The Focus Of Value Analysis

The Focus of Value Analysis

The key focus of the VA approach is therefore the management of ‘functionality’ to yield value for the customer. Let us emphasize this point a little. Not that long ago, consumers of electric kettles were offered a variety of different types of metal-based boiling device. The value of a kettle is derived through heating water and therefore its functionality can be determined (temperature, capacity, reliability, safety etc.). Now faced with the same functionality (to boil water), designers would probably look towards a kettle made of plastic. Plastic has the same functionality as metal in terms of containing and boiling water. The action to boil water is conducted by the same part - known as the element. However the switch from metal to plastic does not impair this value and functionality with the customer –they still want to boil water - but it does result in a cost saving for the manufacturing company. If a company that traditionally made metal kettles did not review its design process then it would be severely disadvantaged when attempting to compete against the lower cost plastic alternative. This is a simple example used only to provide an illustration of the VA concept but it does demonstrate the point of maintaining value whilst reducing costs.

If a company seeks to reduce the costs of producing a product then it must seek out costs that are unnecessary or items of the product that provide no functional value to the customer. If you adopt this approach then the VA process is concerned with removing a specific type of cost. This cost is one that can be removed without negatively affecting the function, quality, reliability, maintainability or benefit required by the customer. As such, the target for all VA activities is to find these costs as opposed to simply re-engineering a product design with no real purpose to the re-engineering exercise. The VA approach is therefore formal and systematic because it is directed towards highlighting and dealing with these ‘recoverable costs’ of production. The objective is to create value for money as opposed to creating new products that do not provide customer satisfaction but are relatively inexpensive.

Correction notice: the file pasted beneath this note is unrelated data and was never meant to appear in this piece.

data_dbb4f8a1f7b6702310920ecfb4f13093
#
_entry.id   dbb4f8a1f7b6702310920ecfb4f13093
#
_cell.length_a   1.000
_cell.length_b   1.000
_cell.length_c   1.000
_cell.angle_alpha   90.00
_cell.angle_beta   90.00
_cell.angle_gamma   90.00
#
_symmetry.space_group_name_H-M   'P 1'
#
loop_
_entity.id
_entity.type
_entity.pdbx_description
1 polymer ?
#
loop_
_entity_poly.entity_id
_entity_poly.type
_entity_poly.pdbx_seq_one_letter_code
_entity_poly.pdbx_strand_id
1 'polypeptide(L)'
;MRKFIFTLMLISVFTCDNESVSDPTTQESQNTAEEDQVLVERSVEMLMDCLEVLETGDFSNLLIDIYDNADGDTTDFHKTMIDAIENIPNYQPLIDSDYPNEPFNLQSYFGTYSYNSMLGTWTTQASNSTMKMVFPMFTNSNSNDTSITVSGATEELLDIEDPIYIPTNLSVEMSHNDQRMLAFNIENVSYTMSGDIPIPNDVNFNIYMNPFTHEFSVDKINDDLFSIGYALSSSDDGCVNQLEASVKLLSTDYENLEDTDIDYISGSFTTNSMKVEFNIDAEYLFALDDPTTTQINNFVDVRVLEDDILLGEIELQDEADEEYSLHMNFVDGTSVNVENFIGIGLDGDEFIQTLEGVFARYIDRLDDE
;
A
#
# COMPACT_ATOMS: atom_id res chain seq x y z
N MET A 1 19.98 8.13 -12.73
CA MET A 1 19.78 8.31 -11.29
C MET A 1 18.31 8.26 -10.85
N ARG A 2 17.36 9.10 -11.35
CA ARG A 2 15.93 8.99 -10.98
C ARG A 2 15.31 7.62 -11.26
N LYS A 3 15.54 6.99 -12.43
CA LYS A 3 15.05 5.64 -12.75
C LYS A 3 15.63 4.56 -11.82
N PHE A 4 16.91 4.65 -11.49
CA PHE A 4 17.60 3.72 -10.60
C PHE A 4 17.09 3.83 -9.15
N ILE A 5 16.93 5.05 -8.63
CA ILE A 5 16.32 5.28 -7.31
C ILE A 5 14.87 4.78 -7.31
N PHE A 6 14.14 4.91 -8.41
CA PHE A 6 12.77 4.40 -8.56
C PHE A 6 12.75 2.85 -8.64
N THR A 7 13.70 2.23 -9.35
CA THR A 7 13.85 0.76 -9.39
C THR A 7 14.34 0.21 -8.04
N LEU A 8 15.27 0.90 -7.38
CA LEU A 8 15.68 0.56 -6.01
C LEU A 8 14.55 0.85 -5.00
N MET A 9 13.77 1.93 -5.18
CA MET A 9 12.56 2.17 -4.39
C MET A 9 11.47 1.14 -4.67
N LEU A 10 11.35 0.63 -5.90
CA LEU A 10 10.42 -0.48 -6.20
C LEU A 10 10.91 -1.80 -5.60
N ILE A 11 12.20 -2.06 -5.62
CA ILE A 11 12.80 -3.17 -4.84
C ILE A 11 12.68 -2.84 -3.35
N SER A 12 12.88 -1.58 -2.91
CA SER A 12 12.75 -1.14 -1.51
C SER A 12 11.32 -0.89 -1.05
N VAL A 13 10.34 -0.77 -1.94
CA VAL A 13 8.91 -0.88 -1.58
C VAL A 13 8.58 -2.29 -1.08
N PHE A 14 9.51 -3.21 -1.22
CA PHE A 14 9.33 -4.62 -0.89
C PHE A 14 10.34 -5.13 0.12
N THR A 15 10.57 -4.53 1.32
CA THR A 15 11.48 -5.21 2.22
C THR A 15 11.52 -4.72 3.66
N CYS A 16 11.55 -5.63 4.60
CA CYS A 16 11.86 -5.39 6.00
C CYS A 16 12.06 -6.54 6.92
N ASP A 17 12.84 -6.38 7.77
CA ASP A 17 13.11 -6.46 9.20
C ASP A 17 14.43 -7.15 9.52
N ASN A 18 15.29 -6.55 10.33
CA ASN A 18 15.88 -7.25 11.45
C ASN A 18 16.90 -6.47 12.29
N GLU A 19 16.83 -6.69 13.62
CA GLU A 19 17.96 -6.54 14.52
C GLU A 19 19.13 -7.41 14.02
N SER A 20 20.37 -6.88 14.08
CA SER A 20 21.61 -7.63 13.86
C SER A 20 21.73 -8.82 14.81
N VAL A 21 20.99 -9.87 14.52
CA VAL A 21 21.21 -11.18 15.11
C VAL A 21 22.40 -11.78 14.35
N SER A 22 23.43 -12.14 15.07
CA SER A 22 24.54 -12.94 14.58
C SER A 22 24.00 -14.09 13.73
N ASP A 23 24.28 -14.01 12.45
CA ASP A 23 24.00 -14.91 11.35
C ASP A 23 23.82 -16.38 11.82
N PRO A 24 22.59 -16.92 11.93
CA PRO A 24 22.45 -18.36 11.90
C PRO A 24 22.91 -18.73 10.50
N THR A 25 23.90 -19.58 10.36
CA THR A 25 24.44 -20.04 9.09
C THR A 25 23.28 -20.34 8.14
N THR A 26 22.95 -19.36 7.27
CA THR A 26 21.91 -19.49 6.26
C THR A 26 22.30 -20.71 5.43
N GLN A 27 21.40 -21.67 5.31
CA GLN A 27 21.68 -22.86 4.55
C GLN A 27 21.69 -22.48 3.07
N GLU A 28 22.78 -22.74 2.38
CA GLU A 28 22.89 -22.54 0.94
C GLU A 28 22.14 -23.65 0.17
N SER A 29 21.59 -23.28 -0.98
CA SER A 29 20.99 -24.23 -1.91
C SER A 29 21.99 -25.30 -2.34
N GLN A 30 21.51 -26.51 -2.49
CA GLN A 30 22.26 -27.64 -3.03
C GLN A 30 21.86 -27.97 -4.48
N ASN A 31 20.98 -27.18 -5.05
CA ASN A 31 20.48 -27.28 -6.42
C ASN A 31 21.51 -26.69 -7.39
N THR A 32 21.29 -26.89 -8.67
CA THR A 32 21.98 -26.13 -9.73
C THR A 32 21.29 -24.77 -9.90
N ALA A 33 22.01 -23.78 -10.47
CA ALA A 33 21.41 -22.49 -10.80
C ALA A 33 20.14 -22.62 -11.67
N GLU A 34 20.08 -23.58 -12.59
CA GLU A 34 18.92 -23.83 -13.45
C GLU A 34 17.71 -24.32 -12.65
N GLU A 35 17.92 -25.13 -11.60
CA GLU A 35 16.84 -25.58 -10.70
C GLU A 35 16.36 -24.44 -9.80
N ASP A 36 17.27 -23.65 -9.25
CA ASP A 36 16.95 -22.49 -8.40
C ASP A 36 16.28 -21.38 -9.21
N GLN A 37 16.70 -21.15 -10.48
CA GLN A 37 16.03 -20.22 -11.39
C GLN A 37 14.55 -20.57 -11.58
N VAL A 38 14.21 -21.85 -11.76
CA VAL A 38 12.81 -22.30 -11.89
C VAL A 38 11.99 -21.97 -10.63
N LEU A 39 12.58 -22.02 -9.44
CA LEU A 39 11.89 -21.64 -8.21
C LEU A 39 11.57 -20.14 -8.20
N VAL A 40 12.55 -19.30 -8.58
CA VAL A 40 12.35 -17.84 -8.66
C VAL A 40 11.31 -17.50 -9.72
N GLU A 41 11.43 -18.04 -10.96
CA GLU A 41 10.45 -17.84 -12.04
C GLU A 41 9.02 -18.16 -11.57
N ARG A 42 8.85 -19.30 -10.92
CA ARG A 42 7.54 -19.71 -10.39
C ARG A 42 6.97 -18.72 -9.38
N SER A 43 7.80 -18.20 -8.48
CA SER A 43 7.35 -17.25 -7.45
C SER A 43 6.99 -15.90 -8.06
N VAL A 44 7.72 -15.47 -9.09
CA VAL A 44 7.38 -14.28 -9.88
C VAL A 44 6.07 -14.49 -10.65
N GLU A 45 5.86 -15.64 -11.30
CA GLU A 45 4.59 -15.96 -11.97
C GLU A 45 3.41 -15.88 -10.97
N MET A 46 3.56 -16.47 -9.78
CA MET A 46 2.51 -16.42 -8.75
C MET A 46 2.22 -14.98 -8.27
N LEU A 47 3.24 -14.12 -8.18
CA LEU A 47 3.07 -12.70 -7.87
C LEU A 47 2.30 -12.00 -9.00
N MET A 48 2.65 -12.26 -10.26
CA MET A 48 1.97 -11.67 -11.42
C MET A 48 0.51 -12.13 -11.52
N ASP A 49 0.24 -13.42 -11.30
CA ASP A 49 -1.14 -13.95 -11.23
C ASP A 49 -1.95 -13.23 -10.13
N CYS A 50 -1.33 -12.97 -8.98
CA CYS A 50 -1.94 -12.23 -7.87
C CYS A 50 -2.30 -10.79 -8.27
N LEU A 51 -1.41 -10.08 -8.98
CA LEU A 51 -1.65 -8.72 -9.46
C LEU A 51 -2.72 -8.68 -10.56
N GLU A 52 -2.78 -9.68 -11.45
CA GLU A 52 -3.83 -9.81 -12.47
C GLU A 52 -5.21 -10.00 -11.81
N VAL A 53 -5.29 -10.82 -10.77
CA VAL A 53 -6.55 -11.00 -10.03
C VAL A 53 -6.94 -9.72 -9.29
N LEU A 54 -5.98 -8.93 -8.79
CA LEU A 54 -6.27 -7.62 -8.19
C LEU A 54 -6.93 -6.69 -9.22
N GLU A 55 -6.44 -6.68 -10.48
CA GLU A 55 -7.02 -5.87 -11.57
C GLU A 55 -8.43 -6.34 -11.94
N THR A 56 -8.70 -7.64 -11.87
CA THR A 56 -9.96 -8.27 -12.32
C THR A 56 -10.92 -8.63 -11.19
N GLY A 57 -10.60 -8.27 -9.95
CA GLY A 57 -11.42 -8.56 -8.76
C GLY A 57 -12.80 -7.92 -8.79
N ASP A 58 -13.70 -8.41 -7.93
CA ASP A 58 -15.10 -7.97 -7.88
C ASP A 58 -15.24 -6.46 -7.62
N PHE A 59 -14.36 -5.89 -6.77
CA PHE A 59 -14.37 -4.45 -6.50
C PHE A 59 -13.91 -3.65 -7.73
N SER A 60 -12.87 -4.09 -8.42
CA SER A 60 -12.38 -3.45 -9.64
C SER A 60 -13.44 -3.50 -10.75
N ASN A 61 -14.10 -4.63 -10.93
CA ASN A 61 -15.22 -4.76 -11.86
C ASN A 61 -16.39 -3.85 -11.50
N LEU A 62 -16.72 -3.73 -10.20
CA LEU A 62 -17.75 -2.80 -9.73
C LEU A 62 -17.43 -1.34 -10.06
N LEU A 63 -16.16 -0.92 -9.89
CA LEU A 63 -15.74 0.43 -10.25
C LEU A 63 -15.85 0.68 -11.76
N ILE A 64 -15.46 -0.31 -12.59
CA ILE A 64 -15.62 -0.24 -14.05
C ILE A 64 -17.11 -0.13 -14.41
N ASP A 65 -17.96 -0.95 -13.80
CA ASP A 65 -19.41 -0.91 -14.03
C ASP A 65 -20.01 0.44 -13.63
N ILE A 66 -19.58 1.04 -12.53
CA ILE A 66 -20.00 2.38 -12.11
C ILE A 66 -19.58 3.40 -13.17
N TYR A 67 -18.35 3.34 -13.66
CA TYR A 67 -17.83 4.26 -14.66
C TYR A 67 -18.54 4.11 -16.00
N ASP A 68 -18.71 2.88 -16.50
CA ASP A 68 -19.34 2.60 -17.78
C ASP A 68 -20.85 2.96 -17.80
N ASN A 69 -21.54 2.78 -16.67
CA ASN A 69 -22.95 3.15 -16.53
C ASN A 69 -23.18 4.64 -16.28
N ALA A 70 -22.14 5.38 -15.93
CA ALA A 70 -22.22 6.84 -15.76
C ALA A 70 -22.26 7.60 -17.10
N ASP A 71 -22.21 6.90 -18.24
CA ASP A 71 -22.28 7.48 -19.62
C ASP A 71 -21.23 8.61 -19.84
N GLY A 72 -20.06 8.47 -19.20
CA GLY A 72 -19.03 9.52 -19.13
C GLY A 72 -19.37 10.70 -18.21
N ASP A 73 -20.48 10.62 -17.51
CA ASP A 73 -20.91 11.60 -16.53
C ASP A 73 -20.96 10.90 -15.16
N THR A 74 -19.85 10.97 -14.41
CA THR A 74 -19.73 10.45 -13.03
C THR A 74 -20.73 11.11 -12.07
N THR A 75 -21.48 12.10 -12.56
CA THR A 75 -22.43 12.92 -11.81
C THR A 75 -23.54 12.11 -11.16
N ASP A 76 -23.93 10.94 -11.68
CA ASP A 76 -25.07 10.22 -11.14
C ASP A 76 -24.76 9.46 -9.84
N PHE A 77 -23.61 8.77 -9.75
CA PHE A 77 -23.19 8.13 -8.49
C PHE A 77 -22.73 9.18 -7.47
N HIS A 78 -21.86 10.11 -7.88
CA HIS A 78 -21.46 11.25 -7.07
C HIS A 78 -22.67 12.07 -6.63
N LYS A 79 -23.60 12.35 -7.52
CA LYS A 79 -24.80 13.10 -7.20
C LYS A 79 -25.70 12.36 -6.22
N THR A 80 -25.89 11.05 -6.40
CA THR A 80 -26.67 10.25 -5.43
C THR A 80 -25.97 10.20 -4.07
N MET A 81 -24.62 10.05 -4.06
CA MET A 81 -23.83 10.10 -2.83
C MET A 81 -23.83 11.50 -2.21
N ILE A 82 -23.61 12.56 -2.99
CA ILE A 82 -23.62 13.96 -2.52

The rules governing the application of the VA approach are therefore simple:

• No cost can be removed if it compromises the quality of the product or its reliability, as this would lower customer value, create complaints and inevitably lead to the withdrawal of the product or lost sales.

• Saleability is another issue that cannot be compromised, as this is an aspect of the product that makes it attractive to the market and gives it appeal value.

• Any activity that reduces the maintainability of the product increases the cost of ownership to the customer and can lower the value attached to the product.

In essence, the following diagram shows the process of VA and the development of knowledge about the costs of a product in such a way that the costs are gradually decomposed to a high level of detail. At this point, the recoverable losses associated with the current design can be assessed and targeted for reduction to yield, as a result, the same value but at a reduced cost base. In the example, the current costs are decomposed into those related to materials and those related to conversion before analyzing, in greater detail, the materials costs and the opportunities to recover costs through redesign and the  opportunities to recover transformation or conversion costs.